Stanley Lombardo

From Wikipedia, the free encyclopedia
Stanley Lombardo
Born (1943-06-19) June 19, 1943 (age 79)
Other namesHae Kwang
SpouseJudith Roitman
Academic background
Alma materLoyola University (BA)
Tulane University (MA)
University of Texas at Austin (PhD)
Academic work
InstitutionsUniversity of Kansas

Stanley F. "Stan" Lombardo (alias Hae Kwang;[1] born June 19, 1943) is an American Classicist, and former professor of Classics at the University of Kansas.

He is best known for his translations of the Iliad, the Odyssey, and the Aeneid (published by the Hackett Publishing Company). The style of his translations is a more vernacular one, emphasizing conversational English rather than the formal tone of some older American English translations of classical verse.[2] Lombardo designs his translations to be performed orally, as they were in ancient Greece. He also performs the poems, and has recorded them as audio books. In performance he also likes to play the drums, much like Ezra Pound.[3]


Of Italian ancestry, Lombardo is a native of New Orleans. He has a BA from Loyola University in New Orleans, an MA from Tulane University, and a PhD from the University of Texas (1976). In 1976 he joined the faculty at the University of Kansas, where he served as department chair for fifteen years and taught Greek and Latin at all levels, as well as general courses on Greek literature and culture. He was appointed University of Kansas Honors Program director in 2004.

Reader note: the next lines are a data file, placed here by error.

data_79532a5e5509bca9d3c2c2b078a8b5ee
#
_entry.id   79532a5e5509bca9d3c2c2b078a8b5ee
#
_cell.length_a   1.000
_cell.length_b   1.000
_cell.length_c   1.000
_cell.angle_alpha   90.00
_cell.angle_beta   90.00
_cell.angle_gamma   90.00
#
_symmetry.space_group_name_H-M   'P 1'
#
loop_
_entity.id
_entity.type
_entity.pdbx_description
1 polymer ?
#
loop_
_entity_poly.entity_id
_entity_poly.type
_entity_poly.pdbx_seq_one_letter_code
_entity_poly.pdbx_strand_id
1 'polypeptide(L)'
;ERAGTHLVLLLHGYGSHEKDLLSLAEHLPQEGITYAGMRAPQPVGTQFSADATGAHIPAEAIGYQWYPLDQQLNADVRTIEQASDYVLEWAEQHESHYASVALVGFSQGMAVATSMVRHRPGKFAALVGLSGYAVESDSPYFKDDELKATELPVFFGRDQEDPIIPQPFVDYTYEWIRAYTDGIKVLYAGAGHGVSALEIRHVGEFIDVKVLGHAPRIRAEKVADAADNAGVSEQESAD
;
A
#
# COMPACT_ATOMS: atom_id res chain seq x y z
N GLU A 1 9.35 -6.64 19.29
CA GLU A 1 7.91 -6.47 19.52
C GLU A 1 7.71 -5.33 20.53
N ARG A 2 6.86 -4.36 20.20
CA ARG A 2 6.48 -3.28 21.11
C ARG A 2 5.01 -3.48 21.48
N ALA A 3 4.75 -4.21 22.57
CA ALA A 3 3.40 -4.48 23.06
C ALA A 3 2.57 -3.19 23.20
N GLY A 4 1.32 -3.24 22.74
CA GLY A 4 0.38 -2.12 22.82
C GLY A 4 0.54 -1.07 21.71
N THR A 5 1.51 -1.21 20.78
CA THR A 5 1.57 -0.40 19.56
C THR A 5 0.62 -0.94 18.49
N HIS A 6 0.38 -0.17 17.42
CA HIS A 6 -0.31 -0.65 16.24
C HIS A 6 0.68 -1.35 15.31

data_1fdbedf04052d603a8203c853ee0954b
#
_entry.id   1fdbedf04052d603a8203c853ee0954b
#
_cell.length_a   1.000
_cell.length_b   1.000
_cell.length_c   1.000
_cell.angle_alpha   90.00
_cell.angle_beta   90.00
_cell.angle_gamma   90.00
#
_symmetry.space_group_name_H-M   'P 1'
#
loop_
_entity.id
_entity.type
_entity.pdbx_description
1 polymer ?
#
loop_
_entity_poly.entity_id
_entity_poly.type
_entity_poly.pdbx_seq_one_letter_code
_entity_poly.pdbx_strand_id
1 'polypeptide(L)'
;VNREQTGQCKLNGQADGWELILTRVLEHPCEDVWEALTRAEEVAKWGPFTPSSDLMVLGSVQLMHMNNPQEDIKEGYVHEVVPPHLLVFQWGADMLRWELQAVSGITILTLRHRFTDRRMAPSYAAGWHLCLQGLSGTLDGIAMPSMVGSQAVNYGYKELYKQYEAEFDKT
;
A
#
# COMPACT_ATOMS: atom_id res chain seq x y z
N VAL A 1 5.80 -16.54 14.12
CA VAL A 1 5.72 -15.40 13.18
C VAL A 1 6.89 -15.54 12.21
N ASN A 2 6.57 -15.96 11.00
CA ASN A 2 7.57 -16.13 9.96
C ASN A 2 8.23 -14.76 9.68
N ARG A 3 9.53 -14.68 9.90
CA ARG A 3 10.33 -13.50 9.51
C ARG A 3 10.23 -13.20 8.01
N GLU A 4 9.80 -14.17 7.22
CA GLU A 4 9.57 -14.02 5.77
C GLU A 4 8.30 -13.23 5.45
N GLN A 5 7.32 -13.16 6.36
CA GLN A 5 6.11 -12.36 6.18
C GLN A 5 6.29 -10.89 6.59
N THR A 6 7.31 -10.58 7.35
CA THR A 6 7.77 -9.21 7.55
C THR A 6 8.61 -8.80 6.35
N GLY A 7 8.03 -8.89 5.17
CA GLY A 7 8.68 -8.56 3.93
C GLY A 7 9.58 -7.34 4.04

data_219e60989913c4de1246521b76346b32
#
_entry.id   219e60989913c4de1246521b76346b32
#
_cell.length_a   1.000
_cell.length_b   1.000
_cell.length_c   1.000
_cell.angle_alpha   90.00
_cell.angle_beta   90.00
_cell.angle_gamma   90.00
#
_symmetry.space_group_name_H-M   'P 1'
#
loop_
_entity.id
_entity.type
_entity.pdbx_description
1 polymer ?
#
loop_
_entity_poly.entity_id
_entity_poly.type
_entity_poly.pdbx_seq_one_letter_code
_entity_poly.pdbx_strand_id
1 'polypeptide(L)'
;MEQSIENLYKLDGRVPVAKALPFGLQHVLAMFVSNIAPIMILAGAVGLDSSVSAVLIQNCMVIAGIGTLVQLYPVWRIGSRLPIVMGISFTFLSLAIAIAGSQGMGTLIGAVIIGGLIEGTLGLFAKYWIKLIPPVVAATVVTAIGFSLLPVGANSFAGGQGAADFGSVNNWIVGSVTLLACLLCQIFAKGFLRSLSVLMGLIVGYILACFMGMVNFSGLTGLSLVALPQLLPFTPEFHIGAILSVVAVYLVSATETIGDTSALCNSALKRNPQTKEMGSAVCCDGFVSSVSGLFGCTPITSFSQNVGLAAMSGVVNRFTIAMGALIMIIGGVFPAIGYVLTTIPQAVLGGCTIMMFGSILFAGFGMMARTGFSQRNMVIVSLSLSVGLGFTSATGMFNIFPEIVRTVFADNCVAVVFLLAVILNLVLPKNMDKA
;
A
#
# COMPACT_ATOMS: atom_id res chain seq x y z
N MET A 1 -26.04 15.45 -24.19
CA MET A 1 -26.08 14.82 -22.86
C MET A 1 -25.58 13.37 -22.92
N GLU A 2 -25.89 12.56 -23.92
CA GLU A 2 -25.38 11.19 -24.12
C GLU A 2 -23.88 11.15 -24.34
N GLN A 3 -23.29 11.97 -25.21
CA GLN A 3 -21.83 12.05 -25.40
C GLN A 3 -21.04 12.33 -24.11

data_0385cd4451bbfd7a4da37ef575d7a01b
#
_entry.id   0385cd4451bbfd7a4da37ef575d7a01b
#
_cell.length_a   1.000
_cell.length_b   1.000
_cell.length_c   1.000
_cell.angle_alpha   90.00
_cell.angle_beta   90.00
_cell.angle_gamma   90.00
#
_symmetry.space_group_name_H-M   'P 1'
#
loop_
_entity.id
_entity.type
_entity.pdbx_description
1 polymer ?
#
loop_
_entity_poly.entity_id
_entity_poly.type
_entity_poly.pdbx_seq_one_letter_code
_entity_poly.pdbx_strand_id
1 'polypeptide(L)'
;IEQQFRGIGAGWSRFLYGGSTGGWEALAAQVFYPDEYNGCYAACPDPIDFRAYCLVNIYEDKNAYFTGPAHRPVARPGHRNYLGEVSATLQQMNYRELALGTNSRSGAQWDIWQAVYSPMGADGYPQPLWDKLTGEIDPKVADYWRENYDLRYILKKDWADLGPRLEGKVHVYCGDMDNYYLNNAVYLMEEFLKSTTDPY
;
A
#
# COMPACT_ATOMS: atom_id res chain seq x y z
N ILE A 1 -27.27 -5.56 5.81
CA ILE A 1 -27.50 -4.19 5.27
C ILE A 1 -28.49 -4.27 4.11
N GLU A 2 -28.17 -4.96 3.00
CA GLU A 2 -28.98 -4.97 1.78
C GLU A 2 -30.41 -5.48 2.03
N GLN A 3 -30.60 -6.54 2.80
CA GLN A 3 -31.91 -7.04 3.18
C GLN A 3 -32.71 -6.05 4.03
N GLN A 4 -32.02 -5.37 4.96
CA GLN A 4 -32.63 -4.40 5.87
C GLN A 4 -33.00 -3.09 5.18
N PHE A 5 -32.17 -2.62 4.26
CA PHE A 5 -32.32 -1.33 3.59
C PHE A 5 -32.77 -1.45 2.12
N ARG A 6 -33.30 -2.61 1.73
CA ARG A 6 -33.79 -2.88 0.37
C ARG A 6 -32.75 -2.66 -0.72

Lombardo is a Zen master in the Kwan Um School of Zen. Along with his wife, Judith Roitman, who is a retired professor of mathematics at the University of Kansas and a published poet, he was a founding member of the Kansas Zen Center.[4]


Audiobooks and Abridgements[edit]

See also[edit]


  1. ^ Kansas Zen Center
  2. ^ Mendelsohn, Daniel (1997-07-20). "Yo, Achilles". New York Times. Retrieved 2009-02-16.
  3. ^ Codrescu, Andrei (December 2006). "Driving over the wine-red hills with Homer on tape". Retrieved 2009-02-16.
  4. ^ "Our Teachers". Kansas Zen Center. Retrieved February 12, 2018.


Further reading[edit]

External links[edit]